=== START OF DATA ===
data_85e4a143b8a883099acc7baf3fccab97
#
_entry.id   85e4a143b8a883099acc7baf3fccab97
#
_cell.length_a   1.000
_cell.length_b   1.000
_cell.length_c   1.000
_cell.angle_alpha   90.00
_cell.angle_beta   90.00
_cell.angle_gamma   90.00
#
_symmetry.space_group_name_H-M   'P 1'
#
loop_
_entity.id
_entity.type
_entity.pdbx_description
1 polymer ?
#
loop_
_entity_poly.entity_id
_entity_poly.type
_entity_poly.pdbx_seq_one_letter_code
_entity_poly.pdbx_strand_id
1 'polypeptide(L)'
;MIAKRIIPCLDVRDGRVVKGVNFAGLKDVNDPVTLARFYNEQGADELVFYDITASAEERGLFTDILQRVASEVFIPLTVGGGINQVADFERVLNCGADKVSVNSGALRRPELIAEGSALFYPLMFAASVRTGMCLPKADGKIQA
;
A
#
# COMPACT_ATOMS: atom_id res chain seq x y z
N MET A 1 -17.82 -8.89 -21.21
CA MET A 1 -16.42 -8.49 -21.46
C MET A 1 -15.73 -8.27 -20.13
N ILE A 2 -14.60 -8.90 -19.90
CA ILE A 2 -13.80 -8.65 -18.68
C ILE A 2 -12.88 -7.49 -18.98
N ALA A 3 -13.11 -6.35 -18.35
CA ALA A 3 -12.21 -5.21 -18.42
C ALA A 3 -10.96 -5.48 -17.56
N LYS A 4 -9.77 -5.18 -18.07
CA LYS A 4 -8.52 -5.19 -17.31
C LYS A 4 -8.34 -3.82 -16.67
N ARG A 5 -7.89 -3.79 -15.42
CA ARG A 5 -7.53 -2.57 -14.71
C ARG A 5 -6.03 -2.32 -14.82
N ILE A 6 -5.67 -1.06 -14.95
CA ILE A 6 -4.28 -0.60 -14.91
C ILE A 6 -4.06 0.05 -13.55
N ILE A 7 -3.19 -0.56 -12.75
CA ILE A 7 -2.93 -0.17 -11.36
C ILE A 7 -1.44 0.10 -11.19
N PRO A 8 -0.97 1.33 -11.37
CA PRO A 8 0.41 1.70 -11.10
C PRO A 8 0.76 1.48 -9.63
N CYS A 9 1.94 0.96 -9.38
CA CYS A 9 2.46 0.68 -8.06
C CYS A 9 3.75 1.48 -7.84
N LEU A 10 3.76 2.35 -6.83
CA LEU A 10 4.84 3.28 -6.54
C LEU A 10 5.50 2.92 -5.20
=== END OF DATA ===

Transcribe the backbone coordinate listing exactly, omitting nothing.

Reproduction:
data_85e4a143b8a883099acc7baf3fccab97
#
_entry.id   85e4a143b8a883099acc7baf3fccab97
#
_cell.length_a   1.000
_cell.length_b   1.000
_cell.length_c   1.000
_cell.angle_alpha   90.00
_cell.angle_beta   90.00
_cell.angle_gamma   90.00
#
_symmetry.space_group_name_H-M   'P 1'
#
loop_
_entity.id
_entity.type
_entity.pdbx_description
1 polymer ?
#
loop_
_entity_poly.entity_id
_entity_poly.type
_entity_poly.pdbx_seq_one_letter_code
_entity_poly.pdbx_strand_id
1 'polypeptide(L)'
;MIAKRIIPCLDVRDGRVVKGVNFAGLKDVNDPVTLARFYNEQGADELVFYDITASAEERGLFTDILQRVASEVFIPLTVGGGINQVADFERVLNCGADKVSVNSGALRRPELIAEGSALFYPLMFAASVRTGMCLPKADGKIQA
;
A
#
# COMPACT_ATOMS: atom_id res chain seq x y z
N MET A 1 -17.82 -8.89 -21.21
CA MET A 1 -16.42 -8.49 -21.46
C MET A 1 -15.73 -8.27 -20.13
N ILE A 2 -14.60 -8.90 -19.90
CA ILE A 2 -13.80 -8.65 -18.68
C ILE A 2 -12.88 -7.49 -18.98
N ALA A 3 -13.11 -6.35 -18.35
CA ALA A 3 -12.21 -5.21 -18.42
C ALA A 3 -10.96 -5.48 -17.56
N LYS A 4 -9.77 -5.18 -18.07
CA LYS A 4 -8.52 -5.19 -17.31
C LYS A 4 -8.34 -3.82 -16.67
N ARG A 5 -7.89 -3.79 -15.42
CA ARG A 5 -7.53 -2.57 -14.71
C ARG A 5 -6.03 -2.32 -14.82
N ILE A 6 -5.67 -1.06 -14.95
CA ILE A 6 -4.28 -0.60 -14.91
C ILE A 6 -4.06 0.05 -13.55
N ILE A 7 -3.19 -0.56 -12.75
CA ILE A 7 -2.93 -0.17 -11.36
C ILE A 7 -1.44 0.10 -11.19
N PRO A 8 -0.97 1.33 -11.37
CA PRO A 8 0.41 1.70 -11.10
C PRO A 8 0.76 1.48 -9.63
N CYS A 9 1.94 0.96 -9.38
CA CYS A 9 2.46 0.68 -8.06
C CYS A 9 3.75 1.48 -7.84
N LEU A 10 3.76 2.35 -6.83
CA LEU A 10 4.84 3.28 -6.54
C LEU A 10 5.50 2.92 -5.20